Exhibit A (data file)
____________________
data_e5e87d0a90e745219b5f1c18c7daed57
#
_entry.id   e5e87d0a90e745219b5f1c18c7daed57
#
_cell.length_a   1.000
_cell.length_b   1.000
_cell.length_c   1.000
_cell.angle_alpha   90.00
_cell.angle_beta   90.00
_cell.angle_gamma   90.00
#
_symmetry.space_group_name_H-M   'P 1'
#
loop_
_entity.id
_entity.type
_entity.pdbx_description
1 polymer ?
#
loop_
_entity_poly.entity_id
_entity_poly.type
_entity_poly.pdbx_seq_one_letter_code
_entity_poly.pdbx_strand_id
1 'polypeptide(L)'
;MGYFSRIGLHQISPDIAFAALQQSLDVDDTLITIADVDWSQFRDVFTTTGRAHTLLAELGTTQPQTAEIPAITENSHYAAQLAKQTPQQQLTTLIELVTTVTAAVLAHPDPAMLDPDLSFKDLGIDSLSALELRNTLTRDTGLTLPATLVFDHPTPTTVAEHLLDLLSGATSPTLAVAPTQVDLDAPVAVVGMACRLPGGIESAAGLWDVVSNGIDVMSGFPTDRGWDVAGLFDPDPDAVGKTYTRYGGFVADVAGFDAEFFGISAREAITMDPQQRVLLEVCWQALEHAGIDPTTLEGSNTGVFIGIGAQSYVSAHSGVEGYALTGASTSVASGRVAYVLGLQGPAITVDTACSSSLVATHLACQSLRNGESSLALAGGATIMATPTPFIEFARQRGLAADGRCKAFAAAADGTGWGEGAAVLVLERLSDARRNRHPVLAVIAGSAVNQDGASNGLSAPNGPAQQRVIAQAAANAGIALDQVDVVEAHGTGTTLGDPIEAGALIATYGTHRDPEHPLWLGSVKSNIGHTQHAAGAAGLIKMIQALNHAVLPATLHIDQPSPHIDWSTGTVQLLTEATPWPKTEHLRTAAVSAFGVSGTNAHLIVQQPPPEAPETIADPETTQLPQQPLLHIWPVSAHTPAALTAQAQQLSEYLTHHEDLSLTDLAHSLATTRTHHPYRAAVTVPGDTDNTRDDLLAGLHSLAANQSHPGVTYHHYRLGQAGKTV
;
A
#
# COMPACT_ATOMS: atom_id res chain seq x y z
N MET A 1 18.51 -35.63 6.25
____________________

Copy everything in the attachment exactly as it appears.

data_e5e87d0a90e745219b5f1c18c7daed57
#
_entry.id   e5e87d0a90e745219b5f1c18c7daed57
#
_cell.length_a   1.000
_cell.length_b   1.000
_cell.length_c   1.000
_cell.angle_alpha   90.00
_cell.angle_beta   90.00
_cell.angle_gamma   90.00
#
_symmetry.space_group_name_H-M   'P 1'
#
loop_
_entity.id
_entity.type
_entity.pdbx_description
1 polymer ?
#
loop_
_entity_poly.entity_id
_entity_poly.type
_entity_poly.pdbx_seq_one_letter_code
_entity_poly.pdbx_strand_id
1 'polypeptide(L)'
;MGYFSRIGLHQISPDIAFAALQQSLDVDDTLITIADVDWSQFRDVFTTTGRAHTLLAELGTTQPQTAEIPAITENSHYAAQLAKQTPQQQLTTLIELVTTVTAAVLAHPDPAMLDPDLSFKDLGIDSLSALELRNTLTRDTGLTLPATLVFDHPTPTTVAEHLLDLLSGATSPTLAVAPTQVDLDAPVAVVGMACRLPGGIESAAGLWDVVSNGIDVMSGFPTDRGWDVAGLFDPDPDAVGKTYTRYGGFVADVAGFDAEFFGISAREAITMDPQQRVLLEVCWQALEHAGIDPTTLEGSNTGVFIGIGAQSYVSAHSGVEGYALTGASTSVASGRVAYVLGLQGPAITVDTACSSSLVATHLACQSLRNGESSLALAGGATIMATPTPFIEFARQRGLAADGRCKAFAAAADGTGWGEGAAVLVLERLSDARRNRHPVLAVIAGSAVNQDGASNGLSAPNGPAQQRVIAQAAANAGIALDQVDVVEAHGTGTTLGDPIEAGALIATYGTHRDPEHPLWLGSVKSNIGHTQHAAGAAGLIKMIQALNHAVLPATLHIDQPSPHIDWSTGTVQLLTEATPWPKTEHLRTAAVSAFGVSGTNAHLIVQQPPPEAPETIADPETTQLPQQPLLHIWPVSAHTPAALTAQAQQLSEYLTHHEDLSLTDLAHSLATTRTHHPYRAAVTVPGDTDNTRDDLLAGLHSLAANQSHPGVTYHHYRLGQAGKTV
;
A
#
# COMPACT_ATOMS: atom_id res chain seq x y z
N MET A 1 18.51 -35.63 6.25